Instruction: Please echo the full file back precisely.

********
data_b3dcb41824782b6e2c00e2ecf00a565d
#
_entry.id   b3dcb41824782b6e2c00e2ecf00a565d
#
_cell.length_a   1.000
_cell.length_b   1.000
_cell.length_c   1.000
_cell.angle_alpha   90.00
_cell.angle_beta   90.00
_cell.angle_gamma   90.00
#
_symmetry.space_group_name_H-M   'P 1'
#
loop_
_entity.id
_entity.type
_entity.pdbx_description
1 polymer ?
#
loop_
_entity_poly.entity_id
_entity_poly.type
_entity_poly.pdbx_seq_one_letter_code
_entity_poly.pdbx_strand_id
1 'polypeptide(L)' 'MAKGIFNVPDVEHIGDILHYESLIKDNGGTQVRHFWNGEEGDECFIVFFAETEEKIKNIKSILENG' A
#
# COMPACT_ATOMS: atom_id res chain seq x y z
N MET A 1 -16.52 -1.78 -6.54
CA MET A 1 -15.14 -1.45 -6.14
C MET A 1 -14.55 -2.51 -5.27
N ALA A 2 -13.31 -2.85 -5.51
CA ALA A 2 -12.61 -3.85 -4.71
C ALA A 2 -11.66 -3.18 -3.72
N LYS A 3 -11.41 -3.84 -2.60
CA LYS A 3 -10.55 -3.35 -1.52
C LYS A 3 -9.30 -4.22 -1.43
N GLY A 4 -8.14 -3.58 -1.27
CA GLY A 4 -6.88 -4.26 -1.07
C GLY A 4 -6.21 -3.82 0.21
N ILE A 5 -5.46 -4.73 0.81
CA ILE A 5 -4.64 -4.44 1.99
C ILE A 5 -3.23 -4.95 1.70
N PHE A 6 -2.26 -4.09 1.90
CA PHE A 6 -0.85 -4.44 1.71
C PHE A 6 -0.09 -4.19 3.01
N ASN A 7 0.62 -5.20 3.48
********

data_b3dcb41824782b6e2c00e2ecf00a565d
#
_entry.id   b3dcb41824782b6e2c00e2ecf00a565d
#
_cell.length_a   1.000
_cell.length_b   1.000
_cell.length_c   1.000
_cell.angle_alpha   90.00
_cell.angle_beta   90.00
_cell.angle_gamma   90.00
#
_symmetry.space_group_name_H-M   'P 1'
#
loop_
_entity.id
_entity.type
_entity.pdbx_description
1 polymer ?
#
loop_
_entity_poly.entity_id
_entity_poly.type
_entity_poly.pdbx_seq_one_letter_code
_entity_poly.pdbx_strand_id
1 'polypeptide(L)' 'MAKGIFNVPDVEHIGDILHYESLIKDNGGTQVRHFWNGEEGDECFIVFFAETEEKIKNIKSILENG' A
#
# COMPACT_ATOMS: atom_id res chain seq x y z
N MET A 1 -16.52 -1.78 -6.54
CA MET A 1 -15.14 -1.45 -6.14
C MET A 1 -14.55 -2.51 -5.27
N ALA A 2 -13.31 -2.85 -5.51
CA ALA A 2 -12.61 -3.85 -4.71
C ALA A 2 -11.66 -3.18 -3.72
N LYS A 3 -11.41 -3.84 -2.60
CA LYS A 3 -10.55 -3.35 -1.52
C LYS A 3 -9.30 -4.22 -1.43
N GLY A 4 -8.14 -3.58 -1.27
CA GLY A 4 -6.88 -4.26 -1.07
C GLY A 4 -6.21 -3.82 0.21
N ILE A 5 -5.46 -4.73 0.81
CA ILE A 5 -4.64 -4.44 1.99
C ILE A 5 -3.23 -4.95 1.70
N PHE A 6 -2.26 -4.09 1.90
CA PHE A 6 -0.85 -4.44 1.71
C PHE A 6 -0.09 -4.19 3.01
N ASN A 7 0.62 -5.20 3.48